Close your eyes and imagine a witch. What do you see? In my case, perhaps unsurprisingly, I picture the Wicked Witch of the West as played by the wonderful Margaret Hamilton: stooped posture, hooked nose, hairy moles on a green face, slim body dressed in black robes, wispy hair covered by a hat, broom clutched menacingly in Dorothy’s direction. She’s a stereotypical witch, a hag who’s equally fascinating and repulsive. But why do we think of old women when we think of witches?
Witches are having a moment: ‘witch lit’ is one of the best-selling book genres of the past few years, and witches have been reappropriated by feminism, becoming a symbol of resistance and non-conformity. Yet the image of the old hag wishing to harm children still lurks in the back of our minds. Since The Wizard of Oz’s release in 1939, Margaret Hamilton’s version came to dominate how many of us imagine witches today. However, this depiction was not new, but rather a reinterpretation and codification of how witches had been described for centuries. There are exceptions, yes, but witches are usually old. They are crones; their bodies are shrivelled and stooped with age, their hair is greying, and their faces are gaunt and wrinkled. Why? Let’s go back to the period of the ‘witch craze’.
In the early modern period, the body was understood within the framework of the humoral theory: the proportion of the four humours (black bile, yellow bile, phlegm, and blood) determined health and illness, and the bodily fluids shaped the body’s constitution while simultaneously being influenced by gender, age, season, and lifestyle. In general, though, growing old was a process of ‘drying out’, with bodily fluids becoming less abundant. Think of the body as changing from a plump grape to a shrivelled raisin. This is why older women stopped menstruating: they no longer had excessive blood to purge. Menopause was part of the gradual process of ageing for women, and it was usually believed to start around 49 years old. (This was consistent with the Hippocratic idea of the ‘seven ages of man’, in which the body underwent changes at the end of every seven years.) This was not a sudden transition, though. Women were warned in medical manuals that irregular menstruation was to be expected during this period (pun unintended but appreciated), which could last up to a decade. In the best-selling sex guide wrongly attributed to Aristotle, it was stated that:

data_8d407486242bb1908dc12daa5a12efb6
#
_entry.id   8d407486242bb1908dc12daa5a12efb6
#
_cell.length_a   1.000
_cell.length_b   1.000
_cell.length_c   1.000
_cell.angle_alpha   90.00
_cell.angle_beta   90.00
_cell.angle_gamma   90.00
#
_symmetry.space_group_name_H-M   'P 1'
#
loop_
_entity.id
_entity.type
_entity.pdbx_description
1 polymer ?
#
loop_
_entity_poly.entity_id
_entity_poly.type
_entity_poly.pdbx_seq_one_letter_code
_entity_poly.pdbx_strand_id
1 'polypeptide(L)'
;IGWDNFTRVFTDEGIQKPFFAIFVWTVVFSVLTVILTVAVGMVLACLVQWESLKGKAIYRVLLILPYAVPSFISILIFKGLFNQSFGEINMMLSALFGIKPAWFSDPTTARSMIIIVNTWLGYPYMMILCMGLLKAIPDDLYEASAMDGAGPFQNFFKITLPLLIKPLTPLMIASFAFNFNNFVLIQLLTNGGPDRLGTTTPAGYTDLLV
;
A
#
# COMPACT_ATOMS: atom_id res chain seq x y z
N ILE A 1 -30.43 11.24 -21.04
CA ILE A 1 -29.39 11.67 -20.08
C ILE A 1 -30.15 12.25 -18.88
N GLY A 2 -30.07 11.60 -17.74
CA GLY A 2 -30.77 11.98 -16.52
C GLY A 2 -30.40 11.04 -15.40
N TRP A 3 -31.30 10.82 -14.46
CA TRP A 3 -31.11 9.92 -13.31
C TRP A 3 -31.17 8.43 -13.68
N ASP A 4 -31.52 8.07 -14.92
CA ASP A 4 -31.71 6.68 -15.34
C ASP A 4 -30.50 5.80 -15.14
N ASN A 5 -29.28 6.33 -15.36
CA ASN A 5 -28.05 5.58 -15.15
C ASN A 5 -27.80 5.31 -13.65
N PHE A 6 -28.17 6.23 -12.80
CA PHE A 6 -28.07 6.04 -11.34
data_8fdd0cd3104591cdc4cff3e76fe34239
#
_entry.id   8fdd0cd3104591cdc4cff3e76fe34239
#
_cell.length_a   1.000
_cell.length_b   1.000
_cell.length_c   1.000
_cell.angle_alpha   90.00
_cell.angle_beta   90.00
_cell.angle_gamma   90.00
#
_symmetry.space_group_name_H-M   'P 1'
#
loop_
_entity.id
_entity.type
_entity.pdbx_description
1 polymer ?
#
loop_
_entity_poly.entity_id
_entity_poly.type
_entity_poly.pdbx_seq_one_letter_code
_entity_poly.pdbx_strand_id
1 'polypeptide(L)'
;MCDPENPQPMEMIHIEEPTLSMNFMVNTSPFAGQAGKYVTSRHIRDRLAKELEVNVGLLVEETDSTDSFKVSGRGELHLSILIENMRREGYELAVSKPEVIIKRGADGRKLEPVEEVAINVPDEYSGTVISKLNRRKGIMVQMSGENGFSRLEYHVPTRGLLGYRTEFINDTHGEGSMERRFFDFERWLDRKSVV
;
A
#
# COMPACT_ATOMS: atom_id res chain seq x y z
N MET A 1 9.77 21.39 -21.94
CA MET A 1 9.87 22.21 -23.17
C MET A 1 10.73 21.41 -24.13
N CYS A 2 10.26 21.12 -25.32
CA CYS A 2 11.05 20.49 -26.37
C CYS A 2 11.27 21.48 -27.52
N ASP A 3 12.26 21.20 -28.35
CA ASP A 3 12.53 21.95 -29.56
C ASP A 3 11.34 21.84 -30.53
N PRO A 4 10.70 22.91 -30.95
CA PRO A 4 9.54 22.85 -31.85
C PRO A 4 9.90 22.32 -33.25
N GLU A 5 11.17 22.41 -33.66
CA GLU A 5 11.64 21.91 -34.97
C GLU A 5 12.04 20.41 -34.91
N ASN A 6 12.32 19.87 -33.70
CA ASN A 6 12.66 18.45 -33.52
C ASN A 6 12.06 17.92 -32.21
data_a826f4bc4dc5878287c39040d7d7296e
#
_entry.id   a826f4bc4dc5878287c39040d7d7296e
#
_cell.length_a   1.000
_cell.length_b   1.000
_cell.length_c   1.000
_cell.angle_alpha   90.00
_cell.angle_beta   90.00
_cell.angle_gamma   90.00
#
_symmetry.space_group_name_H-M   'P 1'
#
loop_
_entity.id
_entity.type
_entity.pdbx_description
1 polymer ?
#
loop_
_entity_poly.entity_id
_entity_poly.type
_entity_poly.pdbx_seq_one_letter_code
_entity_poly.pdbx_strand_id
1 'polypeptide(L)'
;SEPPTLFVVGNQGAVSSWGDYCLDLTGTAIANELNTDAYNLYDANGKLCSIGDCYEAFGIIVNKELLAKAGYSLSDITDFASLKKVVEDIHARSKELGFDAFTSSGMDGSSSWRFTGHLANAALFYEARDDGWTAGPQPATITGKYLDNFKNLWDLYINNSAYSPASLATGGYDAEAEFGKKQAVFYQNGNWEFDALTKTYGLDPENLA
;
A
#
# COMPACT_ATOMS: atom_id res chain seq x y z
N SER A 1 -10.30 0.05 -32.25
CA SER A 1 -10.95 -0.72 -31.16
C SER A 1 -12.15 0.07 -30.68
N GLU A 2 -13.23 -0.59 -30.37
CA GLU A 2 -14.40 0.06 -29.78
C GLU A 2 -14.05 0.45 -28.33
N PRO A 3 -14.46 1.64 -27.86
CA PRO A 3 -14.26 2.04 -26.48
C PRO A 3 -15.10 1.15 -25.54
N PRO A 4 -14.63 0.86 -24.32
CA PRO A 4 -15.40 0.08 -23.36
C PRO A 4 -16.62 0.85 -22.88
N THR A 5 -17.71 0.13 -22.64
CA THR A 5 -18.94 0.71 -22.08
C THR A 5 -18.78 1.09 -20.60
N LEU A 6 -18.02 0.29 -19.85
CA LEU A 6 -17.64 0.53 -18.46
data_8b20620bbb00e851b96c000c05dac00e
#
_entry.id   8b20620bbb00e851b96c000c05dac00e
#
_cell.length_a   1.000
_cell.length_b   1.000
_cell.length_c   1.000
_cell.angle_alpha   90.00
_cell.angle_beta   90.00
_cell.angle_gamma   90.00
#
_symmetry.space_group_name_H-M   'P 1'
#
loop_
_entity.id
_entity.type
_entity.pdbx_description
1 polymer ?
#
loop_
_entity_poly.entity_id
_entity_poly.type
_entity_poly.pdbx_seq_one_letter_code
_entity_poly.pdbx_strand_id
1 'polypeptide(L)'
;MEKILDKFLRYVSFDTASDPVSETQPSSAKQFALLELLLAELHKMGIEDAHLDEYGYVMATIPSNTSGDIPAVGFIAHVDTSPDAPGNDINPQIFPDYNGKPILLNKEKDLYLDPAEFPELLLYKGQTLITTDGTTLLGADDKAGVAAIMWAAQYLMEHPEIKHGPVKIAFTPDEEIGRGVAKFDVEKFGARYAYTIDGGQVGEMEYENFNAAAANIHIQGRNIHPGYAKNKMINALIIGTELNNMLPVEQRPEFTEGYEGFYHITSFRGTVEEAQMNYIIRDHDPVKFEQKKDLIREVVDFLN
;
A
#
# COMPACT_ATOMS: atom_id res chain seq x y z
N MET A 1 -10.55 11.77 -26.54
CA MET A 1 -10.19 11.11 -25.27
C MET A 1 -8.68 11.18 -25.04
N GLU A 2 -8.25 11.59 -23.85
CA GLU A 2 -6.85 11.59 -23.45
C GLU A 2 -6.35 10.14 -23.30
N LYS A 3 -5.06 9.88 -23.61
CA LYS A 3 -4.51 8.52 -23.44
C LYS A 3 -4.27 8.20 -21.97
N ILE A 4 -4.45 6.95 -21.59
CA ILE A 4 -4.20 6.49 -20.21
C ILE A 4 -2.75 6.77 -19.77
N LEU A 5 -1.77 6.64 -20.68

‘If the Woman be stricken in years, and it cease to be with her after the Custom of Women [menstruation], that is her Courses are stayed [stopped], which in some happens sooner, and some later, and between 44 and 55 with them all […], those Women must despair of further Generation [further pregnancies]: for as the learned in this Art frequently observe, where there is neither Buds nor Blossoms there can be no fruit’.
It was widely understood that without the flowers (menstruation), there could be no fruit (a child), with menopause marking the end of women’s fertility. At a time when fertility was revered, it’s not hard to understand how old women came to be both feared and reviled. They were assumed to be jealous of younger women, wishing to harm them and their children. And this is what connects age and gender to witchcraft: envy. Think of the Wicked Witch of the West again, and her green body. Could she be green with envy? And what about Dorothy’s ruby slippers, their bloody colour a symbol of youth and life?